Nationwide voting opens for Australia’s Indigenous Voice referendum

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Polling booths across Australia opened on Saturday for the country’s first-ever referendum in the 21st century, with voters to decide on whether or not to establish an Indigenous Voice to Parliament. Millions of Australians will on Saturday vote “yes” or “no” on the proposal to alter the constitution to recognise the First Peoples of Australia by establishing the voice, which would advise the federal Parliament on all issues affecting Aboriginal and Torres Strait Islander people, reports Xinhua news agency. In order for the constitution to be changed, the “yes” vote must secure a double majority, meaning that more than 50 per cent of voters nationally, as well as a majority in at least four out of Australia’s six states, must vote in favour.

In a final pitch to voters on Friday, Prime Minister Anthony Albanese said the referendum was an opportunity for Australia to “do better”. “We have an opportunity for Australians to do better. To do better to show respect for the first Australians, but to do something for ourselves, as well, because we will feel better. We will feel better about ourselves on Sunday with a Yes vote,” he said at a press conference in South Australia. The Australian Electoral Commission (AEC) personnel will start counting the votes as they close at 6 p.m. on Saturday. According to the AEC, voting is mandatory for Australians aged 18 and over who are registered on the electoral roll (about 17.7 million people), while by the close of business on Wednesday, approximately four million people have voted at an early voting centre.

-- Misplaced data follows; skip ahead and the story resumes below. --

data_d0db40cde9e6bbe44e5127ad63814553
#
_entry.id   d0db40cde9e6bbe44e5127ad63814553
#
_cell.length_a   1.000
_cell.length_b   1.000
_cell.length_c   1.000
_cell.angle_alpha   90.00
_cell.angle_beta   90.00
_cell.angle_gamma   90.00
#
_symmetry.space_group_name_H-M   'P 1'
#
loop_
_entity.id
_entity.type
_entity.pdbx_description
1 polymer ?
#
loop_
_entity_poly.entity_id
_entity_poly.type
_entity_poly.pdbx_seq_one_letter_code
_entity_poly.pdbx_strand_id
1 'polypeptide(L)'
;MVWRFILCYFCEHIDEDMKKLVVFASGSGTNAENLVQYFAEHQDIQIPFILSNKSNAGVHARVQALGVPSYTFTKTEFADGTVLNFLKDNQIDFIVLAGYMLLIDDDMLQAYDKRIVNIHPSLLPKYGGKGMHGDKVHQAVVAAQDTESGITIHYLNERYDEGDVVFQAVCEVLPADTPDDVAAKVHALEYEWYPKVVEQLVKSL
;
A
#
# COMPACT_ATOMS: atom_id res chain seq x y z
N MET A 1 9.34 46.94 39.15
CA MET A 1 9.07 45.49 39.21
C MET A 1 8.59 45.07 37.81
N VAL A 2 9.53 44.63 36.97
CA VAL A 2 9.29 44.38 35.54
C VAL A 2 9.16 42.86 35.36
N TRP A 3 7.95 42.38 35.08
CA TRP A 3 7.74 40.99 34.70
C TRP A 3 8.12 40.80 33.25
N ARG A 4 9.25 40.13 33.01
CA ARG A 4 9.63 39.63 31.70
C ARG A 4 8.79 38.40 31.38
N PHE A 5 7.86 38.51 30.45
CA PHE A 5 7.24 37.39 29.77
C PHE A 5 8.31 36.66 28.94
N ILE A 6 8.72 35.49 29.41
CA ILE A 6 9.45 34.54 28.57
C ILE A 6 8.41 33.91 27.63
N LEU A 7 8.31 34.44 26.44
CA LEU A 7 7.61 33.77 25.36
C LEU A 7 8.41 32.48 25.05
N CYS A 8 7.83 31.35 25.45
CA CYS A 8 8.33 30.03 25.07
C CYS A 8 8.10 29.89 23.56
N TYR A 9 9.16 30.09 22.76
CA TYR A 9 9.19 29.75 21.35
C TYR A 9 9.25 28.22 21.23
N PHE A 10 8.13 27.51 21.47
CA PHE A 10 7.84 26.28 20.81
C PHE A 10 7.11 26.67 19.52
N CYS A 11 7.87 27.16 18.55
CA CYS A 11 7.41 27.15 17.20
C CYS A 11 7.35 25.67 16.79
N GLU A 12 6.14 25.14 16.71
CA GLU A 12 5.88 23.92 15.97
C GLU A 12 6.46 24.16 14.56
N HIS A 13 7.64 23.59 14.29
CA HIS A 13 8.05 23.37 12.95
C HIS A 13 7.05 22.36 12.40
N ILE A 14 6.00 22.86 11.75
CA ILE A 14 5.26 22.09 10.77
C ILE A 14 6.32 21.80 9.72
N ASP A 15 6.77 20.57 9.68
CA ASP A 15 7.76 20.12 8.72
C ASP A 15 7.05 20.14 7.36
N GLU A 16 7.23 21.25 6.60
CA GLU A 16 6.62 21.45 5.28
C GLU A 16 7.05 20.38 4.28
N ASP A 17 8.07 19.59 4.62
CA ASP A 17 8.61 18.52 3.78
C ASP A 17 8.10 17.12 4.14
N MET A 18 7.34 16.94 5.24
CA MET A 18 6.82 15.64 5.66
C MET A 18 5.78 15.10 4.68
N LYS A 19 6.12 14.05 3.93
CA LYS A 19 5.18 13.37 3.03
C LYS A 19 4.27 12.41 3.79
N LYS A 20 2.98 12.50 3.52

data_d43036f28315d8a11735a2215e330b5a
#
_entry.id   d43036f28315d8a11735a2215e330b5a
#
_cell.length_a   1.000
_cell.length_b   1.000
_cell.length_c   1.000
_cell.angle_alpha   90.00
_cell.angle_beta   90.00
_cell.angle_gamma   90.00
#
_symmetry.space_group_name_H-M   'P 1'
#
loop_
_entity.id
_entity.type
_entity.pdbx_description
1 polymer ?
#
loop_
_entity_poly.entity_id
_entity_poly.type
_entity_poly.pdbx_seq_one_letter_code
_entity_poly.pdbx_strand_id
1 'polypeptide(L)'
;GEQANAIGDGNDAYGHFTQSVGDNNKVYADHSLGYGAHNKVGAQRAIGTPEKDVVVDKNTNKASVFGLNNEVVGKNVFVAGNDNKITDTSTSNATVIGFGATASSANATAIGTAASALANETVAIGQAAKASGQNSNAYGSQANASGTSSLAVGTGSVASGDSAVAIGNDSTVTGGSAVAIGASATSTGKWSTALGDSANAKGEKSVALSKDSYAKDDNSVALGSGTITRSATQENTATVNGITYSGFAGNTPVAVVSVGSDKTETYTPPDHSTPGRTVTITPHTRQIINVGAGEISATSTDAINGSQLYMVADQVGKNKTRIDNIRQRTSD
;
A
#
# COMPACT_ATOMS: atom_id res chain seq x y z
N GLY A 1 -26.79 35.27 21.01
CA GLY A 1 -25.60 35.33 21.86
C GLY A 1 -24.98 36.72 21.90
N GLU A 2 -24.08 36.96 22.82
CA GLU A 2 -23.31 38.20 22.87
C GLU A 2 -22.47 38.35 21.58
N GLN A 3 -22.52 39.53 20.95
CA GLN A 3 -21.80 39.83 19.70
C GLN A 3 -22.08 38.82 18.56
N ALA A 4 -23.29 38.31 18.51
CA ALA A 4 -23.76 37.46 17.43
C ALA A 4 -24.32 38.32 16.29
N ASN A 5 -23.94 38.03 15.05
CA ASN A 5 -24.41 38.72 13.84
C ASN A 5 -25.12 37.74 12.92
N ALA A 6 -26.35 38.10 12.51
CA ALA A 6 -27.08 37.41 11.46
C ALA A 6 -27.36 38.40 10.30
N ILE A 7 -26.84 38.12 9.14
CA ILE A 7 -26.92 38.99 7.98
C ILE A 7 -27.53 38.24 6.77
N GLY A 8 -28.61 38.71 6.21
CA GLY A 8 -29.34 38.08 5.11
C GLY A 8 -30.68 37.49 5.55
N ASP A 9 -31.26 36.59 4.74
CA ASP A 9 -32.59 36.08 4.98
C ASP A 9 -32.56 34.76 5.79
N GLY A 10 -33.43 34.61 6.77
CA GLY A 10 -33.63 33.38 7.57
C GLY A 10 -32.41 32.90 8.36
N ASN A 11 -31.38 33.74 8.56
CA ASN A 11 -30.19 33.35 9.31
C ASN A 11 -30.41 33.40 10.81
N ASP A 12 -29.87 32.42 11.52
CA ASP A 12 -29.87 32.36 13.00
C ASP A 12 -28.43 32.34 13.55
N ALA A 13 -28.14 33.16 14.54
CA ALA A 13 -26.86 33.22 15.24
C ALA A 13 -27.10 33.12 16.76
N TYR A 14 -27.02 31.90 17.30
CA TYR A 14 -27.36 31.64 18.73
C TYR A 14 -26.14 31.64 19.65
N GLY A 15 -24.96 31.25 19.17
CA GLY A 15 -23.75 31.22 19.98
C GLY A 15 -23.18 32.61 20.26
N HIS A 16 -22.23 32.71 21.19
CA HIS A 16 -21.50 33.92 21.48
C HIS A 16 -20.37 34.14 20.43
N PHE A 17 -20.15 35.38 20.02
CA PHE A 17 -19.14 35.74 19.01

The Voice to Parliament was recommended by a historic document in 2017 called the Uluru Statement from the Heart. Drafted by more than 250 Indigenous leaders, the statement is considered the best — though not unanimous — call to action for reforms on issues affecting First Nations Australians. It also lays out a longer process of treaty-making and truth-telling. The issue, however has been a fierce topic of debate for years as country has not had a successful referendum in almost 50 years. If approved, the vote would recognise Aboriginal and Torres Strait Islander people in the country’s constitution, and establish a permanent body for them to give advice on laws. The composition, functions and powers of the body, whose advice would not be binding, would then be designed and debated by Parliament.

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